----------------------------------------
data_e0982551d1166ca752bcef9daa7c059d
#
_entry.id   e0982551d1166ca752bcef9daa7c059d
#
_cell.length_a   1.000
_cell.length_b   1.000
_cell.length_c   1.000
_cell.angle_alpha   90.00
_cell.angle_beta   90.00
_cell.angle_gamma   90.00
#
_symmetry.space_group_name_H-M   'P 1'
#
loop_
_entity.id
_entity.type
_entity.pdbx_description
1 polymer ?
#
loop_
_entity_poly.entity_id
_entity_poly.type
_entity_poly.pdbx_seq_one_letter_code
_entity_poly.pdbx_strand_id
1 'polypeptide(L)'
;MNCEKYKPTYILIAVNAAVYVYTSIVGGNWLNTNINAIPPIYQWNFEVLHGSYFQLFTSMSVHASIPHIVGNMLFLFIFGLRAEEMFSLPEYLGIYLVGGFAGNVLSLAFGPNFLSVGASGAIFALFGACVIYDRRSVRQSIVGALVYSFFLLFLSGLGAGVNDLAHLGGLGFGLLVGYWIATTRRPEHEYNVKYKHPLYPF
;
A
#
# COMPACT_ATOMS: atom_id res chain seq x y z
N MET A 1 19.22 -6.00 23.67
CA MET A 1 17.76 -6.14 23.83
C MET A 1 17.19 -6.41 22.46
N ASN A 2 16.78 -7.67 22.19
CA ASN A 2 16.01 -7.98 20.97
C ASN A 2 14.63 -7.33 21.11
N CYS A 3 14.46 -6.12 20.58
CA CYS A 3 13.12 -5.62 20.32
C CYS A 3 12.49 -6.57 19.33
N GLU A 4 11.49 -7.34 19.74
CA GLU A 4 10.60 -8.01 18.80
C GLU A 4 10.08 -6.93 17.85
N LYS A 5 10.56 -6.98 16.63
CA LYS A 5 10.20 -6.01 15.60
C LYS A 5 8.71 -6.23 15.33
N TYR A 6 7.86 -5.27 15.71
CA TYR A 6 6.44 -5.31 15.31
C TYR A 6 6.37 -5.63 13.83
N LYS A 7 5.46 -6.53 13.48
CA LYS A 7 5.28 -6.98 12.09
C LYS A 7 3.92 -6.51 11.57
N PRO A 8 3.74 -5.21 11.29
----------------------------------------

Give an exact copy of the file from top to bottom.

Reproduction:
data_e0982551d1166ca752bcef9daa7c059d
#
_entry.id   e0982551d1166ca752bcef9daa7c059d
#
_cell.length_a   1.000
_cell.length_b   1.000
_cell.length_c   1.000
_cell.angle_alpha   90.00
_cell.angle_beta   90.00
_cell.angle_gamma   90.00
#
_symmetry.space_group_name_H-M   'P 1'
#
loop_
_entity.id
_entity.type
_entity.pdbx_description
1 polymer ?
#
loop_
_entity_poly.entity_id
_entity_poly.type
_entity_poly.pdbx_seq_one_letter_code
_entity_poly.pdbx_strand_id
1 'polypeptide(L)'
;MNCEKYKPTYILIAVNAAVYVYTSIVGGNWLNTNINAIPPIYQWNFEVLHGSYFQLFTSMSVHASIPHIVGNMLFLFIFGLRAEEMFSLPEYLGIYLVGGFAGNVLSLAFGPNFLSVGASGAIFALFGACVIYDRRSVRQSIVGALVYSFFLLFLSGLGAGVNDLAHLGGLGFGLLVGYWIATTRRPEHEYNVKYKHPLYPF
;
A
#
# COMPACT_ATOMS: atom_id res chain seq x y z
N MET A 1 19.22 -6.00 23.67
CA MET A 1 17.76 -6.14 23.83
C MET A 1 17.19 -6.41 22.46
N ASN A 2 16.78 -7.67 22.19
CA ASN A 2 16.01 -7.98 20.97
C ASN A 2 14.63 -7.33 21.11
N CYS A 3 14.46 -6.12 20.58
CA CYS A 3 13.12 -5.62 20.32
C CYS A 3 12.49 -6.57 19.33
N GLU A 4 11.49 -7.34 19.74
CA GLU A 4 10.60 -8.01 18.80
C GLU A 4 10.08 -6.93 17.85
N LYS A 5 10.56 -6.98 16.63
CA LYS A 5 10.20 -6.01 15.60
C LYS A 5 8.71 -6.23 15.33
N TYR A 6 7.86 -5.27 15.71
CA TYR A 6 6.44 -5.31 15.31
C TYR A 6 6.37 -5.63 13.83
N LYS A 7 5.46 -6.53 13.48
CA LYS A 7 5.28 -6.98 12.09
C LYS A 7 3.92 -6.51 11.57
N PRO A 8 3.74 -5.21 11.29